A brand new flyover stands in the middle of Lusaka, the capital of Zambia, with the orange, white and green flag of India flying on the bridge. All over the city are trucks produced by Tata Motors, a subsidiary of the steel technology empire Tata Group. They can come in handy whether they are building tall buildings or collecting garbage. The signs to guide the driver in the car are in English and Hindi, and the people in the car make calls to each other through the mobile network operated by India’s Bhadi Telecom.
Like citizens of other developing countries, many Zambians are not surprised by the existence of Indian companies. Tata Motors has large assembly plants in many countries, such as South Africa and Malaysia. Batty is one of the largest telecommunications operators in Africa. Carbon black is a raw material for automobile tires, and Aditya Birla Group is the world’s largest carbon black producer and one of India’s largest industrial investors and exporters.
Even in areas of strategic importance in the eyes of the government, such as infrastructure construction and communications, India’s foreign direct investment (FDI) will not be considered as harboring geopolitical conspiracies or hegemonic ambitions. “This is one of India’s selling points.” said Gareth Price of the Chatham Institute, a British think tank.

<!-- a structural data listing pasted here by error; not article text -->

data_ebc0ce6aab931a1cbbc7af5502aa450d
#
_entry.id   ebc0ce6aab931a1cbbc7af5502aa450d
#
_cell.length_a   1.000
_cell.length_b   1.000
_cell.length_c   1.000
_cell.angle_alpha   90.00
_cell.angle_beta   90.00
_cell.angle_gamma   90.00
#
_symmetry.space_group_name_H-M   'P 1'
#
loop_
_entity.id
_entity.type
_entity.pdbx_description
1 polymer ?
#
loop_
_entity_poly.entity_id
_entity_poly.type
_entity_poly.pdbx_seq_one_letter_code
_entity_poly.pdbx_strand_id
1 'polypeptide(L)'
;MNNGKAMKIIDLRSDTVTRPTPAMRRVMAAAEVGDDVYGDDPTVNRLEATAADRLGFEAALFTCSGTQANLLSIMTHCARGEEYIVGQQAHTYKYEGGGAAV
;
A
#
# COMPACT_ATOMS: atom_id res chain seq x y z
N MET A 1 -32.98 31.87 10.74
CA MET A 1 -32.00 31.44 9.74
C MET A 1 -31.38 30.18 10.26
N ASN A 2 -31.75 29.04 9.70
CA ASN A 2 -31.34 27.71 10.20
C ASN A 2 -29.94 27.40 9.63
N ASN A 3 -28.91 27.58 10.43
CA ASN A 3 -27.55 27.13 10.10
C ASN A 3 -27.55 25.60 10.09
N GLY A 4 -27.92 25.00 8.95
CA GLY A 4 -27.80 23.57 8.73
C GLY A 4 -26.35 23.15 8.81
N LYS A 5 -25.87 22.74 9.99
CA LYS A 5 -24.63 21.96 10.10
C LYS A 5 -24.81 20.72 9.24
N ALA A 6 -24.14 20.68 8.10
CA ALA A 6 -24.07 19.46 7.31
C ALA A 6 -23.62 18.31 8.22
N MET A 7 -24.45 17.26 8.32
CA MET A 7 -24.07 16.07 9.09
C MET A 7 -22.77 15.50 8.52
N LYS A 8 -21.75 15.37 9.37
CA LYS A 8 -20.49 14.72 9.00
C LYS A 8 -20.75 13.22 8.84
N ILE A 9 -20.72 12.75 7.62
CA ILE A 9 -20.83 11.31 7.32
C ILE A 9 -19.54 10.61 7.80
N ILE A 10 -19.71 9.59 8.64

In the past, people often compared India, an emerging market power with large amounts of capital, to China. But today is different. The surge in China’s outbound investment over the past decade has made this comparison no longer stand up to scrutiny. In contrast, Indian FDI accounts for about 7% of China’s total direct investment in developing countries, which is somewhat lackluster, but for foreign investors who do not want to take political risks, its approach is worth learning.
| Investment overview |
For a long time, companies from different emerging markets have been investing in other emerging markets. Problems such as domestic administrative delays, market chaos and financing constraints have allowed Indian companies to accumulate a lot of experience, which has greatly helped them to penetrate the international market. In 1955, India also helped organize the Bandung Conference to discuss “South-South Cooperation”.